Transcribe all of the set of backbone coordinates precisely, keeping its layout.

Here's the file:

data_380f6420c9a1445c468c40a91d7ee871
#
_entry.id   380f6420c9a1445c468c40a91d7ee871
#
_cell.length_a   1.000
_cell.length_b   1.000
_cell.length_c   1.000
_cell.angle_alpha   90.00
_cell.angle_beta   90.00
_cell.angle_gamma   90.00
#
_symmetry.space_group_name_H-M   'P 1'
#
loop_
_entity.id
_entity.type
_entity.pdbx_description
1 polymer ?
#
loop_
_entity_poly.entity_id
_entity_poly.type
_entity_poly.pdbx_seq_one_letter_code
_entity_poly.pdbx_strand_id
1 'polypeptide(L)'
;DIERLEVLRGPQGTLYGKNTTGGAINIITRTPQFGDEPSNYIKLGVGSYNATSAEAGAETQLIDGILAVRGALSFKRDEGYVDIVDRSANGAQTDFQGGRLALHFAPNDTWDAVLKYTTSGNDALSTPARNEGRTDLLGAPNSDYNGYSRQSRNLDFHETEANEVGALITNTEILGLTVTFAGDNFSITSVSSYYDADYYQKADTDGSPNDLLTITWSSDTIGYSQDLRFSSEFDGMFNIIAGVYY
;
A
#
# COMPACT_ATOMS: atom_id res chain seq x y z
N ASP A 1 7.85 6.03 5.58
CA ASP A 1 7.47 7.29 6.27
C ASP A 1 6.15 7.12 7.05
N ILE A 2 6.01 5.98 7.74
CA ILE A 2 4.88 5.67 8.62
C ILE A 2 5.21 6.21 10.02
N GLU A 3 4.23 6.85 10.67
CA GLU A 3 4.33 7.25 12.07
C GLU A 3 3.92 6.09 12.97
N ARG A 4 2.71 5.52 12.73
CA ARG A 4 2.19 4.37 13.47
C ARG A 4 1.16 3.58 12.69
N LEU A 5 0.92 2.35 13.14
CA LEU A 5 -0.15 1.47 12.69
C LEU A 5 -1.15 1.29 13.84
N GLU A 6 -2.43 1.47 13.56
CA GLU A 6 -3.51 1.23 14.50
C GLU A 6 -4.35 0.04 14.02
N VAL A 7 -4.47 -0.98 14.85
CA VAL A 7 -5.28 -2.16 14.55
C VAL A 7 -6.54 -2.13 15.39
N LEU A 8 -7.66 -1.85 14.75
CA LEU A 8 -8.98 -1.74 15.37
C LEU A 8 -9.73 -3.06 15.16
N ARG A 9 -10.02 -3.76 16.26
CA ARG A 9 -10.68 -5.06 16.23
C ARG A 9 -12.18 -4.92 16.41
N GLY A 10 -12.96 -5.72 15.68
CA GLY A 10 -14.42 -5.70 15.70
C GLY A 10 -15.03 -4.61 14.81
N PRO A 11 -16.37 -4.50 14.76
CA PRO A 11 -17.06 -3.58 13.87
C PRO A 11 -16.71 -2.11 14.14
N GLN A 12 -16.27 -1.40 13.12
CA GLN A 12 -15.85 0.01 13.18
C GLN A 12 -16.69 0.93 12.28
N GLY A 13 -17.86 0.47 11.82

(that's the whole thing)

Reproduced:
data_380f6420c9a1445c468c40a91d7ee871
#
_entry.id   380f6420c9a1445c468c40a91d7ee871
#
_cell.length_a   1.000
_cell.length_b   1.000
_cell.length_c   1.000
_cell.angle_alpha   90.00
_cell.angle_beta   90.00
_cell.angle_gamma   90.00
#
_symmetry.space_group_name_H-M   'P 1'
#
loop_
_entity.id
_entity.type
_entity.pdbx_description
1 polymer ?
#
loop_
_entity_poly.entity_id
_entity_poly.type
_entity_poly.pdbx_seq_one_letter_code
_entity_poly.pdbx_strand_id
1 'polypeptide(L)'
;DIERLEVLRGPQGTLYGKNTTGGAINIITRTPQFGDEPSNYIKLGVGSYNATSAEAGAETQLIDGILAVRGALSFKRDEGYVDIVDRSANGAQTDFQGGRLALHFAPNDTWDAVLKYTTSGNDALSTPARNEGRTDLLGAPNSDYNGYSRQSRNLDFHETEANEVGALITNTEILGLTVTFAGDNFSITSVSSYYDADYYQKADTDGSPNDLLTITWSSDTIGYSQDLRFSSEFDGMFNIIAGVYY
;
A
#
# COMPACT_ATOMS: atom_id res chain seq x y z
N ASP A 1 7.85 6.03 5.58
CA ASP A 1 7.47 7.29 6.27
C ASP A 1 6.15 7.12 7.05
N ILE A 2 6.01 5.98 7.74
CA ILE A 2 4.88 5.67 8.62
C ILE A 2 5.21 6.21 10.02
N GLU A 3 4.23 6.85 10.67
CA GLU A 3 4.33 7.25 12.07
C GLU A 3 3.92 6.09 12.97
N ARG A 4 2.71 5.52 12.73
CA ARG A 4 2.19 4.37 13.47
C ARG A 4 1.16 3.58 12.69
N LEU A 5 0.92 2.35 13.14
CA LEU A 5 -0.15 1.47 12.69
C LEU A 5 -1.15 1.29 13.84
N GLU A 6 -2.43 1.47 13.56
CA GLU A 6 -3.51 1.23 14.50
C GLU A 6 -4.35 0.04 14.02
N VAL A 7 -4.47 -0.98 14.85
CA VAL A 7 -5.28 -2.16 14.55
C VAL A 7 -6.54 -2.13 15.39
N LEU A 8 -7.66 -1.85 14.75
CA LEU A 8 -8.98 -1.74 15.37
C LEU A 8 -9.73 -3.06 15.16
N ARG A 9 -10.02 -3.76 16.26
CA ARG A 9 -10.68 -5.06 16.23
C ARG A 9 -12.18 -4.92 16.41
N GLY A 10 -12.96 -5.72 15.68
CA GLY A 10 -14.42 -5.70 15.70
C GLY A 10 -15.03 -4.61 14.81
N PRO A 11 -16.37 -4.50 14.76
CA PRO A 11 -17.06 -3.58 13.87
C PRO A 11 -16.71 -2.11 14.14
N GLN A 12 -16.27 -1.40 13.12
CA GLN A 12 -15.85 0.01 13.18
C GLN A 12 -16.69 0.93 12.28
N GLY A 13 -17.86 0.47 11.82